Saba forced to submit skeleton budget again

The public entity Saba this week was forced again to submit a skeleton budget to the Committee for Financial Supervision CFT due to the lack of structural funding to cover the local government’s operational cost.

Because the free allowance (“vrije uitkering”) has not been substantially adapted to the current situation, Saba for the second time in a row was faced with a skeleton budget, but because the financial law FinBES prescribes a balanced budget, the draft budget was made balanced by covering the deficit with the general reserve.

According to Finance Com­missioner Bruce Zagers, this will further weaken the liquid­ity position and will put an immense strain on the govern­ment’s ability to function in a responsible manner.

“For several years the finan­cial problems that the public entity Saba faces are known. This has been confirmed by the CFT, by the auditor Ernst and Young and in various oth­er reports. The unfavourable liquidity position of the Saba government is also widely known and has been docu­mented in various reports,” said Zagers.

The Island and Executive Councils have indicated mul­tiple times that with the level of the current free allowance, the Saba government cannot properly execute its legal tasks that were agreed on with the Dutch government in the past. In due time, this means certain tasks will no longer be able to be executed. According to the Saba government, it is impos­sible to continue executing at an acceptable level, tasks that have been intensified over the years.

“Incidental funds for projects that have structural cost have negatively impacted the finan­cial position of government and the budget. Because of this, many of these initiatives are now at risk and may need to be stopped,” said Zagers.

Over the years, with less ca­pacity and resources, Saba has done “everything required” to maintain a high standard of financial management. How­ever, the public entity can no longer function in this man­ner, said Zagers.

“There is nothing left to cut in the budget. Some depart­ments have seen their staff cut back. This comes at the cost of the quality of the output be­ing produced. Maintenance of buildings and roads is now being neglected because of the lack of funding.”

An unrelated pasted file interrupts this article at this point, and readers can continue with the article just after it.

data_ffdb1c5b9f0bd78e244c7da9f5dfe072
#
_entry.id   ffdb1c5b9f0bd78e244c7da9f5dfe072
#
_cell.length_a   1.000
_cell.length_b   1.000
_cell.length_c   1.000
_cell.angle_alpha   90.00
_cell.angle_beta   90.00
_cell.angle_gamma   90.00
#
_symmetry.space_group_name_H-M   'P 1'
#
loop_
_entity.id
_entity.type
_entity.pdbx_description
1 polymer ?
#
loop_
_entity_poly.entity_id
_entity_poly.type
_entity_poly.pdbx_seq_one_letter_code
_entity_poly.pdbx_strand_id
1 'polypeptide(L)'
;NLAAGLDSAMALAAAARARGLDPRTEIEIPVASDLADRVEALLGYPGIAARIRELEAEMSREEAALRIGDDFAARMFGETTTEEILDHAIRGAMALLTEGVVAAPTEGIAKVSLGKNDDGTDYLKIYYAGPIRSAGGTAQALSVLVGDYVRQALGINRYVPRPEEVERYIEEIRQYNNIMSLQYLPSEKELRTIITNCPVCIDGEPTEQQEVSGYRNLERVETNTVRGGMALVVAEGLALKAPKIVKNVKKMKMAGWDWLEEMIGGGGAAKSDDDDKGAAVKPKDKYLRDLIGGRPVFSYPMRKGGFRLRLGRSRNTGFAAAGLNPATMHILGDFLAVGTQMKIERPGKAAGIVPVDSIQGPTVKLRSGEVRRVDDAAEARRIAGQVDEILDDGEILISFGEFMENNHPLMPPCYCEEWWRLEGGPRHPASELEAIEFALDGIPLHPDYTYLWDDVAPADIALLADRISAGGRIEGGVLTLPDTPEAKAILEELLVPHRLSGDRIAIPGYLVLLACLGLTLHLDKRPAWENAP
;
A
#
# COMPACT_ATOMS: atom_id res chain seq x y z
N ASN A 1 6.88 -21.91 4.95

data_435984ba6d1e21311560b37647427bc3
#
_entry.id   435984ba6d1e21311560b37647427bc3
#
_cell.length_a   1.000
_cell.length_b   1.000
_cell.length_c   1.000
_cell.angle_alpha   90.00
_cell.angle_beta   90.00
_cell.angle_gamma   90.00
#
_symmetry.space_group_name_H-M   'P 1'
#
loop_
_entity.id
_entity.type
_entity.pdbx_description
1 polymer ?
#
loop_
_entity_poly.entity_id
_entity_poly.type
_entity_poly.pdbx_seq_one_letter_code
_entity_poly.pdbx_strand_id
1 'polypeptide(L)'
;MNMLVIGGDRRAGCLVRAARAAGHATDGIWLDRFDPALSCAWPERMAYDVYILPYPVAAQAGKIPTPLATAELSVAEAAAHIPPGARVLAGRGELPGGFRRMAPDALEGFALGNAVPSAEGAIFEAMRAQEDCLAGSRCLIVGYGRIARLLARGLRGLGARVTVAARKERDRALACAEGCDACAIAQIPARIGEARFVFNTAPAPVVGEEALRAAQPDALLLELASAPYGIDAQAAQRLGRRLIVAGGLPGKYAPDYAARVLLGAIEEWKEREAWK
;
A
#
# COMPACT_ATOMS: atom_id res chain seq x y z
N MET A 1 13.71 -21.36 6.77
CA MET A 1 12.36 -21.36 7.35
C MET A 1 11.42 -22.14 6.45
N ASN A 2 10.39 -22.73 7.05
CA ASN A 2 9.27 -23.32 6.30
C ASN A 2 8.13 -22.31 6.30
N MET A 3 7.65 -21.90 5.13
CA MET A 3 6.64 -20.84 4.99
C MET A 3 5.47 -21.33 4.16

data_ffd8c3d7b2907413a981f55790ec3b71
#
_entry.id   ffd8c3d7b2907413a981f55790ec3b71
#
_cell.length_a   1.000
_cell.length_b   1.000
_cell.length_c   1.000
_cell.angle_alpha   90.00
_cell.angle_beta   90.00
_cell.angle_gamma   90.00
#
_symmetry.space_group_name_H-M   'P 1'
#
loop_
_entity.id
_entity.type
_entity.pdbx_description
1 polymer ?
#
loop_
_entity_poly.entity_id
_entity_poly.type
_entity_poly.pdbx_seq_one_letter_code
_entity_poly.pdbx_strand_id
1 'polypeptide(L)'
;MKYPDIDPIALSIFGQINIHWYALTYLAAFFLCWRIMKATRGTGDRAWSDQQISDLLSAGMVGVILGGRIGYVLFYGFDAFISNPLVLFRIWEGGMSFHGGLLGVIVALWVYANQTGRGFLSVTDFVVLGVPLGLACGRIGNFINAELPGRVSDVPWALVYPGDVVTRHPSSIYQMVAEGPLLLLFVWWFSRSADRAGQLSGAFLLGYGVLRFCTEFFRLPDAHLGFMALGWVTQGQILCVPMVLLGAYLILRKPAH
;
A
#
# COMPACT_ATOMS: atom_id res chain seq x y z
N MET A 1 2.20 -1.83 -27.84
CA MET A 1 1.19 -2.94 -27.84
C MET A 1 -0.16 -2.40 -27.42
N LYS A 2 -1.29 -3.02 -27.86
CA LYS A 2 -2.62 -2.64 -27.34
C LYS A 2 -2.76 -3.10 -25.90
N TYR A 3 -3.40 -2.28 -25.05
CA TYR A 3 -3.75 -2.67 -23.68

Neglect of tasks

The Island and Executive Councils believe this situation cannot continue. The neglect­ing of tasks is a real threat due to the lack of structural fund­ing from The Hague. Saba and the Netherlands always work together constructively, but an urgently needed solution to this matter has yet to materi­alise, Zagers said.

As a representative of the public entity Saba, he has be­come “increasingly frustrated” with watching the National Department Caribbean Neth­erlands RCN function with­out any financial limitations. “Whether it be with an exor­bitant number of employees, or through their investments, the local government can only watch as it struggles to keep services operational,” he said. Zagers was also critical of the disparity between salaries for equal positions, which, in his opinion, proves that a superior government, one which has re­placed that of the former cen­tral government of the Neth­erlands Antilles, exists in the Caribbean part of the Dutch Kingdom.

“Although the Executive and Island Councils feel it necessary to pay a liveable wage and provide employment op­portunities with benefits equal to those offered by RCN, the local government is not in a financial position to do so. There is no way that the need­ed structural increases for salaries will be possible under the current poor financial situ­ation,” he said.

Zagers said Saba is “certainly grateful” for the assistance by the Dutch government over the years and for the funding that is still in the pipeline. “In­vestments in a new harbour, amongst many other projects, cannot be overlooked and show the commitment of the Netherlands.”

Furthermore, investments were made in education and healthcare, but, added Zag­ers, the local government, for example, is not in a position to carry out modest maintenance to school buildings, and the investments that were made in waste management are result­ing in structural cost that is far greater with the majority of recycled waste being exported.

‘Political will’

“We hope that with the for­mation of a new Dutch gov­ernment, there will be the nec­essary political will to make these changes. Eleven years after the constitutional transi­tion we should not continue to be in such a position.

“Saba has proven to be a trustworthy partner. We have proven to do what has been re­quired with less resources and less capacity. And although we appreciate all the incidental money that has gone towards improving Saba, it has come to a point where we feel that the structural needs are being neglected by the national gov­ernment,” he said.

The points that Saba wants to see urgently addressed include investments in social develop­ment and poverty eradication, investments in economic devel­opment and an increase of the free allowance which will benefit good governance and capacity.

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